Responsible lending guidelines- Threat or opportunity for banks?

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What is 'responsible lending' all about?

Vaibhav Grover

Assistant Vice President, Omnichannel Customer Acquisition and Servicing

February 16, 2018 - In Australia, Australian Securities and Investments Commission (ASIC) has issued regulatory guidelines that makes it mandatory for the lenders to assess and make sure that a credit facility extended to a customer is 'not unsuitable' for them and customer is able to 'service' the credit extended by the lender.

ASIC defines responsible lending (RL) under its Regulatory Guideline 209 (RG 209) and sets up following steps that credit licensees will be required to take to be compliant:

  1. Make reasonable inquiries about the consumer's financial situation, and their requirements and objectives
  2. Take reasonable steps to verify the consumer's financial situation
  3. Make a preliminary assessment (if you are providing credit assistance) or final assessment (if you are the credit provider) about whether the credit contract is 'not unsuitable' for the consumer (based on the inquiries and information obtained in the first two steps)

What is the impact of responsible lending guidelines?

There is no doubt that this is a step in the right direction. The key intention of the regulators is to protect consumers from a load of debt that they are not in a position to service. This also reduces the risk of unethical marketing and selling practices. This will significantly enhance the asset quality of the banks and reduce nonperforming assets.

However, complying with these guidelines poses certain challenges for the lenders:

  • As of now, Australian banks are largely complying with RL guidelines (which include verification of income, employment, general living & entertainment expenses, collateral etc.) by adding more manpower to support additional volumes and checks. This has increased the cost and has impacted margins negatively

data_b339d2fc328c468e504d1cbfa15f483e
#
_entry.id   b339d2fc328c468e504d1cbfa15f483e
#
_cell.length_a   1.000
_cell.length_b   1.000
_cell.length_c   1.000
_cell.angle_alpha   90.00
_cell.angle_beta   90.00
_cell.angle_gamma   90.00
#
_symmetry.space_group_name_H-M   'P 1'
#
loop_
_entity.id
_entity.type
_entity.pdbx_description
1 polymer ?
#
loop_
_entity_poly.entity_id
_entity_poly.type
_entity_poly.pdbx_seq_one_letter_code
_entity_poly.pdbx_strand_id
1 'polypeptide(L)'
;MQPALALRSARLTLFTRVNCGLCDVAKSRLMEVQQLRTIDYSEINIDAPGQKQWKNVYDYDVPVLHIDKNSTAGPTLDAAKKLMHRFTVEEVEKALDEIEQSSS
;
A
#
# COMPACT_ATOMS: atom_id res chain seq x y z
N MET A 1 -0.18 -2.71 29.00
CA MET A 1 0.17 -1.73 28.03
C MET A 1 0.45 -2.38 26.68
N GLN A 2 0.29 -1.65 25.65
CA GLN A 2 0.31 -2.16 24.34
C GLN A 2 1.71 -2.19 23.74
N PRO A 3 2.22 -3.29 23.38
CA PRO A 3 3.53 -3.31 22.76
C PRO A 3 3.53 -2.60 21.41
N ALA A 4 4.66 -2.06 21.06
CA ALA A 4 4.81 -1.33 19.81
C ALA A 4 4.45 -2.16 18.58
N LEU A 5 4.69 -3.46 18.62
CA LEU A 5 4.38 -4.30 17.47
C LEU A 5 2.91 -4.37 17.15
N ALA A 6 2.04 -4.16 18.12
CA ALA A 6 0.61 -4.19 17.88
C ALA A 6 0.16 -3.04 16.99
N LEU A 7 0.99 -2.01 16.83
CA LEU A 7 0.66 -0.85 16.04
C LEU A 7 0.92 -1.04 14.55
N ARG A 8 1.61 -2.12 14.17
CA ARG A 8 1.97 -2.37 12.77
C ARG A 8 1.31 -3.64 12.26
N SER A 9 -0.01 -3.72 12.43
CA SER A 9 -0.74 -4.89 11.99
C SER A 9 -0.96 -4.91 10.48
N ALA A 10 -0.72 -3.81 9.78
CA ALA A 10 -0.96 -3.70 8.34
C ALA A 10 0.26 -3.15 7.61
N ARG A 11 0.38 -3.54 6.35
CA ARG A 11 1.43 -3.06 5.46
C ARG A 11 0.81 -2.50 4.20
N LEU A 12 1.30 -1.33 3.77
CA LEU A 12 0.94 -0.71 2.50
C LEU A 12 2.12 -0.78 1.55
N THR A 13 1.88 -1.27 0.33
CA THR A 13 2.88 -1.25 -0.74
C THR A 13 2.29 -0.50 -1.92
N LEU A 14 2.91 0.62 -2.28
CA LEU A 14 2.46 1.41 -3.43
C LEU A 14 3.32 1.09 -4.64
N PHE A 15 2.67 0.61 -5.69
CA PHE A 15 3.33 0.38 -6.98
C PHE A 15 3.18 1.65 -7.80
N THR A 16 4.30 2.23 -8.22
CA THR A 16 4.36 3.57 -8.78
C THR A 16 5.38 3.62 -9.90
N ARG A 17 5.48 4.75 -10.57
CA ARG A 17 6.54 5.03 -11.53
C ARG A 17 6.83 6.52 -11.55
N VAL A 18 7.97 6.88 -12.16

• Enhanced checks mean additional time for the customers to get a credit decision. While customers' expectations with respect to turnaround times are at all-time high, RL guidelines have pushed the timelines for an 'Unconditional Yes' for a credit facility still further 

Where does the opportunity lie for the banks?

RL guidelines have kind of forced the banks to take a re-look at their lending principles and operations. Till date, banks in Australia are conducting significant part of verification checks manually. The verification checks are primarily based on verifying various documents provided by customers like salary slips, notice of assessment, PAYG statements, bank statements, contract of sale and so on. Since ages, these manual checks incur high cost and are time consuming. There is a significant opportunity to automate these checks to a large extent by leveraging cutting edge digital tools like OCR (Optical Character Recognition), RPA (Robotic Process Automation), Workflows etc.

Not only these manual checks can be automated, banks and regulators can be more innovative & disruptive while assessing and verifying the serviceability of the customers. There are opportunities to integrate with various external and regulatory sources and get accurate and up to date information on customers' income and expenditure. If such checks can be implemented, there will be a significant improvement in customer experience and banks' efficiency. Additionally, risk of fraudulent documents can also be brought down. 

Is this opportunity limited to Australia?

I think the answer is a big 'NO'! Across the globe, banks conduct checks on their customers to access their capability to repay the debt. Verification checks are largely manual by going through the physical documents. Are global banks looking at this area as an opportunity as yet? What do you think?

The blog was first published in Finextra